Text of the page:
Marc Dautlich: So there is an issue here about some how can I put it, Schleswig Holstein throwing its weight around, if I can put it that way. I just want to bring Lore into this at this point and just try and get a perspective on the position in France because this country of origin principle as I say is really important to any business that is operating across borders within the single market. Lore is the French approach roughly the same as we are talking in Germany that the court took or is it a different stance?

Lore Leitner: Well, for starters the approach the CNIL would take, which is the French data protection authority, would be completely the same so as you know you this country of origin principle that is also applicable in France because of the European Privacy Directive so that means that the data controller if he carries out processing in the framework of his establishment in France, his subject to the French data protection law so the way the CNIL approaches this is that they look at this concept establishment and they try to interpret that as broad as possible.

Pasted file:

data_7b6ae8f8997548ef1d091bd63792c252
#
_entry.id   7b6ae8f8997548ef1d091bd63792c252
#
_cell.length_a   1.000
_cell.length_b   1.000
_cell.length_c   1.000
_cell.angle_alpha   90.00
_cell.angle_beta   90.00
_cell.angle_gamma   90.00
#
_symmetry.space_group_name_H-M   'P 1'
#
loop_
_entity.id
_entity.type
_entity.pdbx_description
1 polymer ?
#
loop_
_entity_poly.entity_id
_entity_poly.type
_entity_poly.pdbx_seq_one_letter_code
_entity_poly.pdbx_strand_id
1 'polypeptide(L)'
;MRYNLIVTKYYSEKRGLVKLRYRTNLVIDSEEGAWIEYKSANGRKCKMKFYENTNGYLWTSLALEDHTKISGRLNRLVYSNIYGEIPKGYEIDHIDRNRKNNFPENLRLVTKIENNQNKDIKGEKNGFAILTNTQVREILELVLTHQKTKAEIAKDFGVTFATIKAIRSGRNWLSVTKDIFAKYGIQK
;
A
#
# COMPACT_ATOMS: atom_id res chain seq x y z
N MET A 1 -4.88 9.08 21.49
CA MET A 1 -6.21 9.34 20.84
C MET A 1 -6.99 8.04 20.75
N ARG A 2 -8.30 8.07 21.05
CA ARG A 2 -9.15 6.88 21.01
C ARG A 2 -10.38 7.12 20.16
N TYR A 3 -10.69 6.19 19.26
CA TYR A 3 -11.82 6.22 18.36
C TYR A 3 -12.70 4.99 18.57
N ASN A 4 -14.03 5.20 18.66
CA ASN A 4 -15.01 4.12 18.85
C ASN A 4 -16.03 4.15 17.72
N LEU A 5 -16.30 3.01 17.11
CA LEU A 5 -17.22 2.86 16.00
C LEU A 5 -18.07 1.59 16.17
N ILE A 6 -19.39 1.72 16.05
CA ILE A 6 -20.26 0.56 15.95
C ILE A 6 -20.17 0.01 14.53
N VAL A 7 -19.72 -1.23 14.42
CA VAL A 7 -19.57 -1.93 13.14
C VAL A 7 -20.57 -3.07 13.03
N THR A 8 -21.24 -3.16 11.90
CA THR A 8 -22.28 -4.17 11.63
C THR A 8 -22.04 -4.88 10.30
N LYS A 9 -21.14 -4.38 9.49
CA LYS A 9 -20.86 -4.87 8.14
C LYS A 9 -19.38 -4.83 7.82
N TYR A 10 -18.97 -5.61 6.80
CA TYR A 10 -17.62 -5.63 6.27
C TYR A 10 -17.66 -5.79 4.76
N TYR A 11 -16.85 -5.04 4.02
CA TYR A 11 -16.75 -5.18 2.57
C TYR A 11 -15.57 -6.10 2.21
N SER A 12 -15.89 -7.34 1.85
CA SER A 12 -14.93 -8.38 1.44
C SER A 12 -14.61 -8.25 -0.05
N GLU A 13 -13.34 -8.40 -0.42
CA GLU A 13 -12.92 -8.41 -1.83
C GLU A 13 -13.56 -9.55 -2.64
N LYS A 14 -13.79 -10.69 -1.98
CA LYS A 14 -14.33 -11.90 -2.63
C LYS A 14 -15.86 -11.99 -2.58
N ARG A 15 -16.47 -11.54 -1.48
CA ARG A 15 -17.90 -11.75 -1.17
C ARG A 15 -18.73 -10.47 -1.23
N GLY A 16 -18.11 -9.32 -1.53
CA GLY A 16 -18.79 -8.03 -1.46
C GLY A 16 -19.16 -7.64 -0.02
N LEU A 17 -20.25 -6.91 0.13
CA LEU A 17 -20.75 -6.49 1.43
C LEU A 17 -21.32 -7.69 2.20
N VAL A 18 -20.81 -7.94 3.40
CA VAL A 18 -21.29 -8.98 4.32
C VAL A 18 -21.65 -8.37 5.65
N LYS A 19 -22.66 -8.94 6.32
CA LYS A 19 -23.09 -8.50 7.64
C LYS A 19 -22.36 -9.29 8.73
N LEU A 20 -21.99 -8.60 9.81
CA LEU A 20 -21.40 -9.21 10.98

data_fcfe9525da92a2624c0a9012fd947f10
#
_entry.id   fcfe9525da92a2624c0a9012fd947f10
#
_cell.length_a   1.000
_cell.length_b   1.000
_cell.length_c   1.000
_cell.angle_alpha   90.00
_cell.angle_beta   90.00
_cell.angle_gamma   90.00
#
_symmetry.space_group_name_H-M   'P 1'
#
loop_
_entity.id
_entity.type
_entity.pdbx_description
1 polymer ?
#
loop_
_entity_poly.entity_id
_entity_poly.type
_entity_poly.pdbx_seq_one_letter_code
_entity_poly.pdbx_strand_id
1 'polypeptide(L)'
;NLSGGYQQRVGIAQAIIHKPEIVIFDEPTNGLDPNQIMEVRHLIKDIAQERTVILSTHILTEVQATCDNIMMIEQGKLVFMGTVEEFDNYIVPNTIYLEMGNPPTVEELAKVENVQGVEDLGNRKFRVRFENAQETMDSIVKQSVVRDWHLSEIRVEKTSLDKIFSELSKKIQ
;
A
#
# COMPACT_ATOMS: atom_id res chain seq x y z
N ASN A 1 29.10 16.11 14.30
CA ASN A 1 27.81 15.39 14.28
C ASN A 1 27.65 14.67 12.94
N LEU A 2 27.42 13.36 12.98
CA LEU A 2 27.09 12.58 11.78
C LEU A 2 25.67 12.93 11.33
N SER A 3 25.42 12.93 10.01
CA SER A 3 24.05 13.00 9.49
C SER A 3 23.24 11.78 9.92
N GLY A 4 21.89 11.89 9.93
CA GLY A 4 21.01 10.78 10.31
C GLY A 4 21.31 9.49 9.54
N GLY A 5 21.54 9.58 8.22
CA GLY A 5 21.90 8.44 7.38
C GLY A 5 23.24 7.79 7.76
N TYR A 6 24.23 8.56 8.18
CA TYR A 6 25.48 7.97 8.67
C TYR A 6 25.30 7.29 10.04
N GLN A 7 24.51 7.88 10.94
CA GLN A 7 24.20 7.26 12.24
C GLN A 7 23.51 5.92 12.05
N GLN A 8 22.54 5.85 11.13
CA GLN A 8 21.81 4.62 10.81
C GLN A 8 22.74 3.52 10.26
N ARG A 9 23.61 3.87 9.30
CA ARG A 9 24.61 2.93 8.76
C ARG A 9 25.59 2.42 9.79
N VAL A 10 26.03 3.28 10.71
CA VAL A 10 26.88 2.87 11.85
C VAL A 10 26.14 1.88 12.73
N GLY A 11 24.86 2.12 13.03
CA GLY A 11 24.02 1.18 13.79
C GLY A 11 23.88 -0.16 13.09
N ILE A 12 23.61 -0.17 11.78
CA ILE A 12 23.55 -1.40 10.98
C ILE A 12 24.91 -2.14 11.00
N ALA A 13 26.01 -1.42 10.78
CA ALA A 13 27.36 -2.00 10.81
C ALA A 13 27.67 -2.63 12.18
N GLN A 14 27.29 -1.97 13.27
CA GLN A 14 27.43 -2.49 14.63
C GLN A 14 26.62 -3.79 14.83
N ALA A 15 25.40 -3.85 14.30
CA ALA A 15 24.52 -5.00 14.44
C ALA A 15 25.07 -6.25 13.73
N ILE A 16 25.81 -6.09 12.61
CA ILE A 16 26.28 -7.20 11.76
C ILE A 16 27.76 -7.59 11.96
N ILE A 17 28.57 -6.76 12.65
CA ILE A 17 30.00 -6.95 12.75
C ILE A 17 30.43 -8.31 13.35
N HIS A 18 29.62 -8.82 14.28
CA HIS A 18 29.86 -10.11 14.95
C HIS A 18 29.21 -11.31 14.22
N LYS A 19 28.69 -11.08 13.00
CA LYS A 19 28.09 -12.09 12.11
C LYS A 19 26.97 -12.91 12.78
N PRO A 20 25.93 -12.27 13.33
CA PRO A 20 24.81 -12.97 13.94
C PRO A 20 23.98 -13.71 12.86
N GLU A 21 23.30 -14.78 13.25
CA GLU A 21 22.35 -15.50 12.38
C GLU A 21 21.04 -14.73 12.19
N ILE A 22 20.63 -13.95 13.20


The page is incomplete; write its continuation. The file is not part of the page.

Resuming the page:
So, because there is no definition of establishment under the Data Protection Act, they will often try and look other the areas of law and to see how they can steal ideas, kind of and apply those to a certain data protection law case and then have them interpret as broad as possible. So often they will go and look at tax law because establishment is also a concept that is known and the French tax law and they will make the decision that you are subject to French data law as soon as you have an actual and regular activity on the French territory and that data processing is involved in the activities on the French territory.

So they will not look at the legal forum of the establishment on the French territory or they will also not look at how you define it yourself. As soon as French law is applicable you are also subject to all the fines and all the specific requirements.